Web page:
My Early Life. A Roving Commission. Author: Churchill, Winston S, published October 1930. The Daring Escape That Forged Winston Churchill by Christopher Klein – for the History Channel, November 2016. Winston Churchill’s World War Disaster by Christopher Klein – for the History Channel. Churchill’s capture and escape – November-December 1899, blog by Robin Smith. The Churchill Factor: How One Man Made History by Boris Johnson.

Smuts Barracks; Berlin

Not only did Jan Smuts have a Kibbutz named after him in Israel, as well as pub named after him in London, the famous ‘Smuts Barracks’ in Berlin was also named after him.  The barracks were the home to an SS Panzer Division during the Second World War and was occupied by the British after the war, the barracks is particularly well-known because it was on constant high alert during the Cold War and Berlin Wall divide.

Smuts Barracks was situated on Wilhelmstraße, a street in the Spandau district of Berlin, and the base of the British armoured contingent to Germany, it’s located next to what was the famous ‘Spandau Prison’ . Also in Wilhelmstraße, Spandau Prison was completed in 1881. It was occupied by seven Nazi war criminals, convicted in the Nuremberg Trials after World War 2, including Rudolf Hess, who remained its only prisoner there for many years until he committed suicide. After Hess’ death the prison was demolished and replaced by a shopping centre.

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Smuts Barracks (above and below), taken during 1 RTR’s tour of duty between Feb 67 and Jan 69.

The British armoured squadron based at Smuts Barracks consisted of 18 modified Chieftain tanks, painted in their renown urban camouflage, and were at a constant state of readiness. This “bombed up” state, ensured a speedy counter attack should the Soviet Union (Russia and East Germany mainly) breach the Berlin wall.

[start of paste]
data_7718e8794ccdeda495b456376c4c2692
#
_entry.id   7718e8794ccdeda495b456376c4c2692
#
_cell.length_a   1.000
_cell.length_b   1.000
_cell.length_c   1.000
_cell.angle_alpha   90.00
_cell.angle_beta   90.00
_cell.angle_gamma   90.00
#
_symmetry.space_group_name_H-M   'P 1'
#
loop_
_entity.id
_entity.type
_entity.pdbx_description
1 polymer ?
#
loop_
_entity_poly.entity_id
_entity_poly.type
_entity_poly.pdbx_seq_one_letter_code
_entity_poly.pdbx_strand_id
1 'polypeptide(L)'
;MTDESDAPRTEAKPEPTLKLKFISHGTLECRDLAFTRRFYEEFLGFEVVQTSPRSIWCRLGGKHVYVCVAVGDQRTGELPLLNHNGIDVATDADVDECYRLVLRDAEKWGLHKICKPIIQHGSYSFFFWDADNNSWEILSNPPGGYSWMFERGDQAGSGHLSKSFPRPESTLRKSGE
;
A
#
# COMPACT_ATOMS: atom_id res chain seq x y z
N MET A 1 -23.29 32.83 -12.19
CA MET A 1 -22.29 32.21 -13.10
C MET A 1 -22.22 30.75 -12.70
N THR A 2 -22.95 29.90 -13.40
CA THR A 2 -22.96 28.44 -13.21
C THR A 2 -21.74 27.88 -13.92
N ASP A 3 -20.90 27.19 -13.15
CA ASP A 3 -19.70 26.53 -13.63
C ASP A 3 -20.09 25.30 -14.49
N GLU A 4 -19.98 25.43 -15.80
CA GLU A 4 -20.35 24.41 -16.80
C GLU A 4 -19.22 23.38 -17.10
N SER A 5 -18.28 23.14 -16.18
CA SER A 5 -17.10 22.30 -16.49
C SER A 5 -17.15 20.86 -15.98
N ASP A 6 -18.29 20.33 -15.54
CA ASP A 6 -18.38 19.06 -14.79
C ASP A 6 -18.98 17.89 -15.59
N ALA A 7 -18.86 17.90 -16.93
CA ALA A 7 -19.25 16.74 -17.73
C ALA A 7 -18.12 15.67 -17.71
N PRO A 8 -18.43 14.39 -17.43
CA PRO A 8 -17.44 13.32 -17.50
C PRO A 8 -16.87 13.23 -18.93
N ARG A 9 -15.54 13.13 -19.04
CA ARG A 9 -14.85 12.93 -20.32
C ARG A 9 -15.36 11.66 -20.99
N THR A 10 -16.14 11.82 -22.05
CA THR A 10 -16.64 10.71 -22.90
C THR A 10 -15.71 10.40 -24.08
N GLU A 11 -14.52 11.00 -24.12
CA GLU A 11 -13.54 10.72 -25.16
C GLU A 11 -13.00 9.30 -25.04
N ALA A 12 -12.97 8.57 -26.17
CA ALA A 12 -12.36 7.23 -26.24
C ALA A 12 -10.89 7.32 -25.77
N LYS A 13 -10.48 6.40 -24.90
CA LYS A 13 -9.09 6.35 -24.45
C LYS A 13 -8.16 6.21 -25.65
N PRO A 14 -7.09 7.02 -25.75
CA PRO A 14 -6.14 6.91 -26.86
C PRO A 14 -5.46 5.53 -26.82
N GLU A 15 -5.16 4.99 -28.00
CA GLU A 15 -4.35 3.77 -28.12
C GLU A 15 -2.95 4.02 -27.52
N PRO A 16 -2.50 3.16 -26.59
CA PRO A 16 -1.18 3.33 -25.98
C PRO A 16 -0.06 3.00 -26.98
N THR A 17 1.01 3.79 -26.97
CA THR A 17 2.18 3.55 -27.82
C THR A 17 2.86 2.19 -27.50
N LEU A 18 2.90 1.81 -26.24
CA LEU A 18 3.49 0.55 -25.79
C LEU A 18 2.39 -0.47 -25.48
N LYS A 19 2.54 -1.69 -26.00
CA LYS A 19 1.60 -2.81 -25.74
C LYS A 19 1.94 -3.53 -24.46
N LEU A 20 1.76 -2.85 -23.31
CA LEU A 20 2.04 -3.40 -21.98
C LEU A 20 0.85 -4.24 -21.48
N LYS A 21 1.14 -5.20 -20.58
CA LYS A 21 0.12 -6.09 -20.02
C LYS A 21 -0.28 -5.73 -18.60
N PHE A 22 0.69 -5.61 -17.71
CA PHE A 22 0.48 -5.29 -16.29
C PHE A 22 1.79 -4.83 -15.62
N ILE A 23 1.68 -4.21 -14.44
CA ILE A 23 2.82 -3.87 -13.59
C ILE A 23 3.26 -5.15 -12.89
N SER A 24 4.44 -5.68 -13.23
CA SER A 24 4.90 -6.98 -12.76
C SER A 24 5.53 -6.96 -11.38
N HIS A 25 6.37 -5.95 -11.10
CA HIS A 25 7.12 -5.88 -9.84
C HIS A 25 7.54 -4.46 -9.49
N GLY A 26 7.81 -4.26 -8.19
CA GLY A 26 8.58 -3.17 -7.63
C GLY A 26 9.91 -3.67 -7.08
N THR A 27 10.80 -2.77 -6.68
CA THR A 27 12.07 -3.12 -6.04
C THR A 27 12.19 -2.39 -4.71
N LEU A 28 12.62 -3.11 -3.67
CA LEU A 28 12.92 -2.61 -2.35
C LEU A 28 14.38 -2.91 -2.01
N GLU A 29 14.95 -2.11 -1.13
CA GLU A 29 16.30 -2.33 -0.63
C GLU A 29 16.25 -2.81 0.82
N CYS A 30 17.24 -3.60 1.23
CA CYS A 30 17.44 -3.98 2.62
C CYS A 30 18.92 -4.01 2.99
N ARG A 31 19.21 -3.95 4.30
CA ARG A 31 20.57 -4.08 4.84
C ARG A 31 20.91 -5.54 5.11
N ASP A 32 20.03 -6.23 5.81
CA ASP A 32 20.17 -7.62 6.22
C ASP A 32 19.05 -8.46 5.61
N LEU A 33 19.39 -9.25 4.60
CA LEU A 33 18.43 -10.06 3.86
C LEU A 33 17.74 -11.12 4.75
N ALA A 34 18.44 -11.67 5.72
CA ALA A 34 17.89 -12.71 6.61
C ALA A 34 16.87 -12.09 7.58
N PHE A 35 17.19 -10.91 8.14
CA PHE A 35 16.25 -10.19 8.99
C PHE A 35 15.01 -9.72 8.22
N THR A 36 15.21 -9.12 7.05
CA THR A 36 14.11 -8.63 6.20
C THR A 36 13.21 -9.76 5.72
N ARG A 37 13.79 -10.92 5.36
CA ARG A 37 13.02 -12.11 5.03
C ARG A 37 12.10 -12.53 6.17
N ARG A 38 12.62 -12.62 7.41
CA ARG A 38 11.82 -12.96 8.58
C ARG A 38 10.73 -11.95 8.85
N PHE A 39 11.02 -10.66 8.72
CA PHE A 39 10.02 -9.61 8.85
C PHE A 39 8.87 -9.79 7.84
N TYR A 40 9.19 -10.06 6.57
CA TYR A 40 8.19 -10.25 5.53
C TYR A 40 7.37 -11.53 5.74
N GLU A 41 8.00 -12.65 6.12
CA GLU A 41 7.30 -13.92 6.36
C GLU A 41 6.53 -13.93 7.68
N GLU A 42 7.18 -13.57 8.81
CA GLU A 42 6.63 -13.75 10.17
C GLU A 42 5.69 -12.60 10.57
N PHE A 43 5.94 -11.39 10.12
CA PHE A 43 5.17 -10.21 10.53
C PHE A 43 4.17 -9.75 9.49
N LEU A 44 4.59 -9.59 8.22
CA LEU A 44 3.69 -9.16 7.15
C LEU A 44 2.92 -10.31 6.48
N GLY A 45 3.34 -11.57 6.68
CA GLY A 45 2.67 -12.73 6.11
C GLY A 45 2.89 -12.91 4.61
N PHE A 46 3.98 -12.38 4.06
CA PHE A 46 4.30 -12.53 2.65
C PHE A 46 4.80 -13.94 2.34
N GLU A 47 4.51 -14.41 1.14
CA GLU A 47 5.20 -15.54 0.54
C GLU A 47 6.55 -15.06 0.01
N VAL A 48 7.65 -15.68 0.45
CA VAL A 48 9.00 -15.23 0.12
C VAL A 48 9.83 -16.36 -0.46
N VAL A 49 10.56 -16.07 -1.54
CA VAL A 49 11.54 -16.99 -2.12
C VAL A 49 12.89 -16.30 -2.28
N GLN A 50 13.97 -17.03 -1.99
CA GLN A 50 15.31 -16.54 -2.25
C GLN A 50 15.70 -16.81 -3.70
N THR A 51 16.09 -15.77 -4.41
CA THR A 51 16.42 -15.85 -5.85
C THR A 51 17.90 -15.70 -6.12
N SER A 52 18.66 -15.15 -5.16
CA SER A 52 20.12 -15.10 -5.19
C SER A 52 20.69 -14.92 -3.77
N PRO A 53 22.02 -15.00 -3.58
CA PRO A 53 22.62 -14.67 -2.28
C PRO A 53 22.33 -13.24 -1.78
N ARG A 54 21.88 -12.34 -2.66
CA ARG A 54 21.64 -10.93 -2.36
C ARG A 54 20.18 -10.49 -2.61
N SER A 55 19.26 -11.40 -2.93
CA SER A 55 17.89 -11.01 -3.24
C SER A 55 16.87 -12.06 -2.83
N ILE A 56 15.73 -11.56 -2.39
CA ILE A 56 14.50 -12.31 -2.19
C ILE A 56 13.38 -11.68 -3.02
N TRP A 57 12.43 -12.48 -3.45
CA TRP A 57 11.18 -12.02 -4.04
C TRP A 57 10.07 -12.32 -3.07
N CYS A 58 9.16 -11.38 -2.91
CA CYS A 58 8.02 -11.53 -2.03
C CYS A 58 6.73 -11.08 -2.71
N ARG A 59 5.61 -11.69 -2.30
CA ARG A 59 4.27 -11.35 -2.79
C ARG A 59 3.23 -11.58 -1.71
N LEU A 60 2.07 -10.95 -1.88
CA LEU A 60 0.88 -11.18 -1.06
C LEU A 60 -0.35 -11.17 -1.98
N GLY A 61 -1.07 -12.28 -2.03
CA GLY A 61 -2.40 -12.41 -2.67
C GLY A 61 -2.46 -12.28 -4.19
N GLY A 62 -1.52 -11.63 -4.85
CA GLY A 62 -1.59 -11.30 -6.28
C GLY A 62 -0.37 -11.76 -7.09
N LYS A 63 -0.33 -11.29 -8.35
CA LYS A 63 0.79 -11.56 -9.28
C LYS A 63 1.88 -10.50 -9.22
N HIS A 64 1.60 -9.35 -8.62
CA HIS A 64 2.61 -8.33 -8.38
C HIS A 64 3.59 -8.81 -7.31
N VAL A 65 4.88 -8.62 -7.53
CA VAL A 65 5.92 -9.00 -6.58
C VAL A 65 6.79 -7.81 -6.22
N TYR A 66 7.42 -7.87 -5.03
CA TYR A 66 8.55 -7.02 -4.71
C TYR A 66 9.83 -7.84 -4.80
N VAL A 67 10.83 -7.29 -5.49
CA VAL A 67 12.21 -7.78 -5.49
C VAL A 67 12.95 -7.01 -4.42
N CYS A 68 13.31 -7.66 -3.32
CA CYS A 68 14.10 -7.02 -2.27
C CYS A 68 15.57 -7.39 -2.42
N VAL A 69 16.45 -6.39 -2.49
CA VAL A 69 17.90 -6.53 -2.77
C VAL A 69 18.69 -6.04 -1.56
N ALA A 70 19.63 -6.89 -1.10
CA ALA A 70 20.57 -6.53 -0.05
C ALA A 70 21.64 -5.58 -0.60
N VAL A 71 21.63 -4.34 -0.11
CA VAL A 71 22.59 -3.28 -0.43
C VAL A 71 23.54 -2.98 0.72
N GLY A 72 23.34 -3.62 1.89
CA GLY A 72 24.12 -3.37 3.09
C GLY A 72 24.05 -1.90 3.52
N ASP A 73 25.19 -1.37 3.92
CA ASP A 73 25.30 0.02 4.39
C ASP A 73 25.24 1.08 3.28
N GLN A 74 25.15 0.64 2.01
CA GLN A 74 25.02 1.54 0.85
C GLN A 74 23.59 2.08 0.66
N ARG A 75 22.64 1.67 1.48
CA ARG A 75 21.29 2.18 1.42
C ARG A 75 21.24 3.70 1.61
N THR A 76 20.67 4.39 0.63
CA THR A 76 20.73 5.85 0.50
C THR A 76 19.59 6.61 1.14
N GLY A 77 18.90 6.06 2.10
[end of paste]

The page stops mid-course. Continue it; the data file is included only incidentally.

The last unit/squadron to be based here was C Squadron, The 14th/20th Royal King’s Hussars (1989-1993), a Cavalry Regiment of the Royal Armoured Corps. The squadron bar was known as the “Lion and Bear”.

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RTR at Smuts Barracks

Between 1948 and 1952, the Smuts Barracks was used by the following Regiments stationed in Germany:

Feb 1948 Sqn, 11 Hussars (armoured cars)
May 1949 ‘A’ Sqn, Royal Dragoons (armoured cars)
Mar 1950 ‘A’ Sqn, Royal Horse Guards (armoured cars)
Feb 1951 Sqn, 3rd Hussars

In Feb 1952 a permanent unit was formed, designated 1st Independent Sqn Royal Tank Regt. It was disbanded December 1957. Between December  1957 and Aug 1962, the squadron came from the APC (Armoured Personnel Carrier) regiment in BAOR:

Dec 1957 ‘B’ Sqn, l4lh/20th Hussars
Nov 1960 ‘C’ Sqn, 4th Royal Tank Regt

Another permanent unit was established in March 1963, designated Independent Sqn Royal Tank Regt; it was disbanded November 1965.

After that date, the squadron normally came from the training regiment at Catterick:

Feb 1965 Sqn, Queens Own Hussars
Feb 1967 A Sqn, 1st Royal Tank Regt
Jan 1969 Sqn, 9th/l2th Lancers
Dec 1970 Sqn, 1st Queen’s DG
Dec 1972 ‘A’ Sqn, 4th Royal Tank Regt
Dec 1974 ‘B’ Sqn, 5th Royal Inniskilling DG
Dec 1976 ‘B’ Sqn, Royal Scots DG
Apr 1979 ‘D’ Sqn, Royal Hussars
Feb 1981 ‘D’ Sqn, 4th/7th DG
Apr 1983 ‘D’ Sqn, Queens Own Hussars
May 1985 ‘B’ Sqn, 14th/20th Hussars

From 1985, the squadron came from the 14th/20th Hussars who were based at Münster:
Jan 1988 ‘C’ Sqn took over. The squadron was withdrawn in 1991.

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Jan Smuts

Also based at Smuts Barracks  were 38 (Berlin) Field Squadron RE. 38 Field Company was stationed in West Germany as part of 23 Field Engineer Regiment when in 1957 it was amalgamated with the RE Troops Berlin to become 38 (Berlin) Field Squadron Royal Engineers. The Squadron remained in Berlin providing engineer support to the Berlin Brigade until 1994 when it was disbanded as part of options for change.

Smuts Barracks was also the home of the Sapper Berlin Field Squadron (38 Fd Sqn RE).

So there you have it, another legacy of Jan Smuts and an island of South Africa’s contribution to the Second World War and the Cold War after it.  The Barracks is now closed and under private ownership.

Related work and links

Jan Smuts: A Kibbutz called Jan Smuts

Jan Smuts: “The force of his intellect has enriched the wisdom of the whole human race”- the death of Jan Smuts.


Researched by Peter Dickens.  Large reference, photos and extract from BAOR Locations – Smuts Barracks on-line.